How Cash Home Buyers Saved the Real Estate Market
The real estate market and industry is vast network that is comprised of many facets that interlock and intertwine with each other to make an intricate patchwork or real estate professionals. In late 2007 the real estate bubble burst and took along with it the entire US economy.
The causes have been the topic of many articles and debate, but the common theme of all is that unchecked speculation fueled by the loosening of lending standards, unrealistic gains in housing values and tales of vast riches in real estate, combined with an overheated real estate market where ordinary people without any business experience whatsoever, thought that they too could cash in on buying and flipping the American dream.
Let’s be clear, the American Dream was never a flip or a get rich quick scheme and the purchasing of a house was never before in American history so perversely used like a lottery ticket to attempt to attain wealth on such a massive scale.
Regardless of the conspiracy theory you subscribe to; whether it is a government led one, or that it was the direct result of the abuses of the mortgage companies profiting from unwitting buyers and sellers, there were a lot of supporting actors that aided in the process of creating the frenzied environment leading to the crash. The truth is that the collusion and conspiracy that grasped each city in every state was real and there was none spared from its clutches.
Even those that never participated in the melee were punished by myriad of repercussions including loss in home values/equity amounting for trillions of dollars in losses, debt in the form of tax payer bailouts, declining local services due to loss of tax revenue, blight of neighborhoods and the inability to conduct normal real estate transactions.
Looking back at the collapse of nearly 10 years ago it’s hard to believe that despite the “tax payer bail outs”, the new rules and regulations regarding home financing, the anti-flipping laws (that place stringent time frames on the length of time a property must be held before it can be re-sold) and the ongoing anemic economy that the housing market could be saved by the Cash Home Buyer/real estate investor.
The data is in and according to the Wall Street Journal, nearly 40% of all home sales through November of 2015 can be directly attributed to Cash Home buyers. This is remarkable because despite the new rules and regulations that have been put in place to impede the housing recovery (stated above) the real bail out of the housing market came directly by the hand of one of the most widely misunderstood class of real estate professionals, the independent Real Estate Investor. It’s ironic, because unlike their other professional counterparts, they collect no commissions in the process and the profits come in the form of mostly long term gains.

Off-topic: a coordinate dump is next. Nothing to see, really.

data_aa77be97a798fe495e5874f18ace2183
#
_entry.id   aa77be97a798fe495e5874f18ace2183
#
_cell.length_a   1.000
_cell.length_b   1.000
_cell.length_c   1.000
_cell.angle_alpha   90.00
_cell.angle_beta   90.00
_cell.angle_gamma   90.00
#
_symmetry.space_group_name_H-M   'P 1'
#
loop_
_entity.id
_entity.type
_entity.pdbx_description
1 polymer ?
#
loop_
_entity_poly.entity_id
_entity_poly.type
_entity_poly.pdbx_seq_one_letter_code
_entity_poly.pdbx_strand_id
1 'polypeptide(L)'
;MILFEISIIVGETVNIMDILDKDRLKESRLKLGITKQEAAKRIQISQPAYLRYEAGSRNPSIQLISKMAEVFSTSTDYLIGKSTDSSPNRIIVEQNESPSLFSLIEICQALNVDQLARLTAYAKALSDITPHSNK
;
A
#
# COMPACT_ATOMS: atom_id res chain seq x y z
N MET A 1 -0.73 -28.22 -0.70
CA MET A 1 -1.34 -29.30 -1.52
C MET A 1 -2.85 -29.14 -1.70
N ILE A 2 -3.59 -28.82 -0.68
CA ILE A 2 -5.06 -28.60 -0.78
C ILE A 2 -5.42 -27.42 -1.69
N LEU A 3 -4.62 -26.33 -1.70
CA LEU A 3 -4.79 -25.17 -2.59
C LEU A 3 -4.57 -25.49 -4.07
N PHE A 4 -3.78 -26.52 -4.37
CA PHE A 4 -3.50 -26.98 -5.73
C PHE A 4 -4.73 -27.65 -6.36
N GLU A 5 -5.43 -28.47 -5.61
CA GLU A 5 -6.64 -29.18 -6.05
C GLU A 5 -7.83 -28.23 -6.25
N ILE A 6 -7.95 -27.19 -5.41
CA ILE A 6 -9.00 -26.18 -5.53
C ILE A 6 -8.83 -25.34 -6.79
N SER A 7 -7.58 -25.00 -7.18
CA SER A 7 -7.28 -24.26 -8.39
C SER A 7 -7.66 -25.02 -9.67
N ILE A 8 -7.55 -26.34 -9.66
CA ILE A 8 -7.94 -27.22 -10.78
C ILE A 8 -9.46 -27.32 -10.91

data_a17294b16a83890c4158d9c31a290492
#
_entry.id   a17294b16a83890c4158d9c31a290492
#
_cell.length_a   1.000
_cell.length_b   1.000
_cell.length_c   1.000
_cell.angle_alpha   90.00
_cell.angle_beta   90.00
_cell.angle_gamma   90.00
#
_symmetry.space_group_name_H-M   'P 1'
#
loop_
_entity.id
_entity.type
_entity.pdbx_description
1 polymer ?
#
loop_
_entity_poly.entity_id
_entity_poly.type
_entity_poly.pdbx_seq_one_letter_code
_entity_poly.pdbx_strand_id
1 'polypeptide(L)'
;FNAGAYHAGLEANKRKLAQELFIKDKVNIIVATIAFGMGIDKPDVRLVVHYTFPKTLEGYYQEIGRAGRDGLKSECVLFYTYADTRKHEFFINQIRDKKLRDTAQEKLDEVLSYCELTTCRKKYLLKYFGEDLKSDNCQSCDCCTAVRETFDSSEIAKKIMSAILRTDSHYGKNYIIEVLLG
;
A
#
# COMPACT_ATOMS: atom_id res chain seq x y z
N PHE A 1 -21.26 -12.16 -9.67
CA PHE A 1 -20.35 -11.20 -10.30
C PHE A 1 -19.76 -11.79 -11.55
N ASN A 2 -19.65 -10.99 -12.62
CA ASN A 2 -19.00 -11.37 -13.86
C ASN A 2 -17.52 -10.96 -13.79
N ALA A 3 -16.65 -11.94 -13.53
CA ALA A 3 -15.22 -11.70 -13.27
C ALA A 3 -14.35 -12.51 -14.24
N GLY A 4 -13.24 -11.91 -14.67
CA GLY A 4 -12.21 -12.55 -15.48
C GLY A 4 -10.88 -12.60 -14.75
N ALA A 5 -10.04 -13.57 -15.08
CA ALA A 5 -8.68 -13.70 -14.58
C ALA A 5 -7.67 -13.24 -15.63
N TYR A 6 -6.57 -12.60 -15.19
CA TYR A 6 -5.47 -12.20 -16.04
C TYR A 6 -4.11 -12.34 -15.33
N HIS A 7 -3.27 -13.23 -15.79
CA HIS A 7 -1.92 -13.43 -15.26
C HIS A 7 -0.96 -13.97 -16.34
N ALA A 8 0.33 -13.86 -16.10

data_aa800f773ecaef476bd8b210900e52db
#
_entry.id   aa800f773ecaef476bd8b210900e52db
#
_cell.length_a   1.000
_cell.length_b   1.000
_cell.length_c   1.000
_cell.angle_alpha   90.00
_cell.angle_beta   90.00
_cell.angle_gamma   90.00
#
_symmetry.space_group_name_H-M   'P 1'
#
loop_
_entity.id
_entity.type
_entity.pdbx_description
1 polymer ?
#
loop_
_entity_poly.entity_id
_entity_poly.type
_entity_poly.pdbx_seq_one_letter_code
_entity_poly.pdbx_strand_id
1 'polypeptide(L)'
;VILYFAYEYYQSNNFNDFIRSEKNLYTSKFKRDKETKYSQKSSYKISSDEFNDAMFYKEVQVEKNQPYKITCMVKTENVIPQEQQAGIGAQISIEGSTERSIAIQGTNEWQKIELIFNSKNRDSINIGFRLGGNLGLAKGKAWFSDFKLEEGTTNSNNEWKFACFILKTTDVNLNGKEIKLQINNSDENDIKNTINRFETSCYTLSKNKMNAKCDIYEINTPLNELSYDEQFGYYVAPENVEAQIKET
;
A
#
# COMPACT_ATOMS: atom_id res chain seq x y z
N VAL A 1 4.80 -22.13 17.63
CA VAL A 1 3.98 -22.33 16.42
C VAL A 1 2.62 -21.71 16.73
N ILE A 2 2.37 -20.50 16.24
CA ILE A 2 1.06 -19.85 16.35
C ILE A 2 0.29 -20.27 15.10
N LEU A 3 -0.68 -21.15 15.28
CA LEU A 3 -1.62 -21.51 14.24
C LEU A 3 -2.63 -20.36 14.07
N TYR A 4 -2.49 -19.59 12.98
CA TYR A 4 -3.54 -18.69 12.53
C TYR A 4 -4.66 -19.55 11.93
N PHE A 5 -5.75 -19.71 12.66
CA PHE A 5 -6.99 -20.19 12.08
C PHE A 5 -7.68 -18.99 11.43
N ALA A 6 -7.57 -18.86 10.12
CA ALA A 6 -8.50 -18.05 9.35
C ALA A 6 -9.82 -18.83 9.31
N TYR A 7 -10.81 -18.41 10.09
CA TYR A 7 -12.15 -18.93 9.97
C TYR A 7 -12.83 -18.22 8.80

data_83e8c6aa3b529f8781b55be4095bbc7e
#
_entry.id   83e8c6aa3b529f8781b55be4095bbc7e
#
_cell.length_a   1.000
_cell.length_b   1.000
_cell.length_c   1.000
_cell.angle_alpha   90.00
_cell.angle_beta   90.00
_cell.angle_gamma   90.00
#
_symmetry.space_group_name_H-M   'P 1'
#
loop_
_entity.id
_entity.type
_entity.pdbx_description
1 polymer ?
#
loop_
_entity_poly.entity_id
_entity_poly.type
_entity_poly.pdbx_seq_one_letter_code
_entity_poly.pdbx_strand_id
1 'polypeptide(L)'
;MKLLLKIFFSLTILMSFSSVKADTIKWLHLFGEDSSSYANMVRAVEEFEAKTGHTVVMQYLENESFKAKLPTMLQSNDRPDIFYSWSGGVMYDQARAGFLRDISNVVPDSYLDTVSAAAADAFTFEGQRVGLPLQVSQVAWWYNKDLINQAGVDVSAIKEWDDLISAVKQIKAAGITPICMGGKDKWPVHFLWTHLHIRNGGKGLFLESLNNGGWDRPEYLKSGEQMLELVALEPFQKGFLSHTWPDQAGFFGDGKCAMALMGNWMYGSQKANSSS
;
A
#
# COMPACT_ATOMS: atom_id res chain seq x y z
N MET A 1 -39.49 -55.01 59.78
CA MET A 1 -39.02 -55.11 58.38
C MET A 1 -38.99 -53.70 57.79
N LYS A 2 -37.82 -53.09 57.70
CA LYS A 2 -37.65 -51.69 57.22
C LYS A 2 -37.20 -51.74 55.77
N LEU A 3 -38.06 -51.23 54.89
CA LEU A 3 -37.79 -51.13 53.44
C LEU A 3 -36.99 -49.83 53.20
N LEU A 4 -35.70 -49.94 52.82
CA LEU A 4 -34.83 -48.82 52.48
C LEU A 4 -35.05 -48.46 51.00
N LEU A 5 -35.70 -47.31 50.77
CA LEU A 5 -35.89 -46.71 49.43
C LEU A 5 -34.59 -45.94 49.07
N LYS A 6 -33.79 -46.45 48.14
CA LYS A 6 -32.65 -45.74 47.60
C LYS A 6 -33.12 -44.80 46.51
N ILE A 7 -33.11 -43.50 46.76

Certainly there were industrial buyers like hedge funds participating, but they came later. Real Estate Investors In cities, like Stockton, Modesto and Sacramento California, however, individually made a record number of purchases, aiding not only the local housing market, but mortgage companies and banks, real estate agents, homeowners needing or wanting to sell their houses and in the process pumped millions of dollars back into the local economies rebuilding neighborhoods virtually one house at a time.
According to RealtyTrac“in November, 2015 home sales data derived from publicly recorded sales deeds shows the share of cash sales jumped to 38.1 percent of U.S. single family home sales during the month” — up from 29.8 percent in October and up from 30.9 percent a year ago to the highest level since March 2013, when 38.8 percent of all sales were all-cash. The 23 percent year-over-year increase in share of cash sales nationwide followed 29 consecutive months of annual declines in the share of all-cash home sales”.
“The jump in cash sales is likely a knee-jerk reaction to the new documentation and disclosure rules for mortgages that took effect in October, making it even more difficult for buyers using financing to compete with cash buyers in the already competitive housing market,” said Daren Blomquist, vice president at RealtyTrac. “Global economic instability may also be driving more foreign cash buyers back to the relative safety of U.S. real estate.”
Over the past 10 years Cash home buyers (real estate Investors) have remained an integral part of the economic healing process in almost every city, and yes, many have made a lot of money.